One hurdle I’ve seen in many teachers is that fear of transparency, particularly of exposing themselves online as writers. Some of the best teachers I’ve known were fair-to-embarrassing writers, and they knew it. And they didn’t want others to.
Side note: Arne Duncan’s ed.gov blog, I can only suspect, had posts in its early days written by Duncan (the voice of the writing was very similar to the voice of the Duncan we’ve all seen talking about “incenting” this for “dramatic” thats on video interviews). The grammar and usage errors, on this federal Department of Education ed blog, were just short of staggering. That transparent glimpse of Duncan-the-writer, if I’m right that it was him, was very short-lived. Now the blog reads like that of an intern striving for bureaucratese (with depressing success).
Tangent: Last week I had a beverage with an old colleague still teaching at my old school who drank the koolaid with me there, and has gone on to do some great stuff with wikis, to become an Apple Distinguished Educator, to become a teacher-leader in that 1-to-1 school. He mentioned a math teacher who hated the pressure to embed tech in his teaching because he couldn’t see how it improved on teaching math the old way. It made me wonder if/wish that there was a resource of exemplary teachers, by subject matter, for n00bs to explore. I told him to send the guy to Dan Meyer, but a fuller resource for all cases like that would be a good thing.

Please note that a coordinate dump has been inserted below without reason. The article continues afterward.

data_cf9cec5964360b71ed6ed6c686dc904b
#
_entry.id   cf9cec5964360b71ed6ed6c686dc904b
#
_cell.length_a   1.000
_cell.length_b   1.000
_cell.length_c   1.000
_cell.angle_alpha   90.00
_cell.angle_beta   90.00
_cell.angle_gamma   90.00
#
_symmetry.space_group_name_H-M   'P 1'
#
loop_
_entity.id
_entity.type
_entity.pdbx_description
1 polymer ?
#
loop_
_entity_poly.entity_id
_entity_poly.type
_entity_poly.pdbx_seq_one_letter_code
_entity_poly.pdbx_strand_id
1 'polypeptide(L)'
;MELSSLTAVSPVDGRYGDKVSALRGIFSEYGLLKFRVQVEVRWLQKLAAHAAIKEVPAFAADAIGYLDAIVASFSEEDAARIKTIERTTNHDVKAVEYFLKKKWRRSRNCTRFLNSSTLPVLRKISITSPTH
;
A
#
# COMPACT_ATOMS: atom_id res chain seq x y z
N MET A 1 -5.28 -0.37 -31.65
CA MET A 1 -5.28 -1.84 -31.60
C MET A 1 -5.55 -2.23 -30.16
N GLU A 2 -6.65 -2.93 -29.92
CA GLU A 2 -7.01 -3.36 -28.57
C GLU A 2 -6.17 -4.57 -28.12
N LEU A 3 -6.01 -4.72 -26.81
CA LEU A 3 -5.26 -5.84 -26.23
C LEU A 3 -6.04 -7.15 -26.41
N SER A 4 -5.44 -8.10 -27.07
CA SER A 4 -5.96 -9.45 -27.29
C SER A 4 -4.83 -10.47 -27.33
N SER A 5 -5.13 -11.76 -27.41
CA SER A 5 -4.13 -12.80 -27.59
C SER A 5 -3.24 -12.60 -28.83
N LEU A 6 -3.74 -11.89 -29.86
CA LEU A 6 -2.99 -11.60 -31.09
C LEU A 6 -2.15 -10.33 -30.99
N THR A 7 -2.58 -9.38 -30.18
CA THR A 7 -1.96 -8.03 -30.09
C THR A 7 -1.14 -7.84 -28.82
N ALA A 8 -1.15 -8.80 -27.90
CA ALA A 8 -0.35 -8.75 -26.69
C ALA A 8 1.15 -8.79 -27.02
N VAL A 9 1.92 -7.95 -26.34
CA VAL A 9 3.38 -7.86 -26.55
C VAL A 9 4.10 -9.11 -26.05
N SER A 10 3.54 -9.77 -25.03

I have a backache.
Lora Cowell says
As I began reading this, Parker Palmer’s “The Courage to Teach” came to mind. If you aren’t familiar with the work, Palmer looks at the teacher’s move away from the social nature of our work (isolated classroom teaching, not socializing with collegues) as a shift towards anonymity/safety. He encourages young teachers (the book is often used in pre-service training) to re-engage in the community…to put heart into the classroom as well as mind…to effect change through connection with student and colleague.
It may be a bit ironic that in a time when online society is expanding, our physical worlds may becoming more insular (sitting in my kitchen, on my computer, rather than interacting with my neighbor). Teachers, who, in responding to the increasing stress in schools may be withdrawing both physically and online. I know many who avoid social media as diligently as they avoid staff school extra-curricular functions. Does this place teachers in a particularly vulnerable place…unwittingly contributing to their own irrelevance, both in the communities where they work and in the online spaces where their students roam?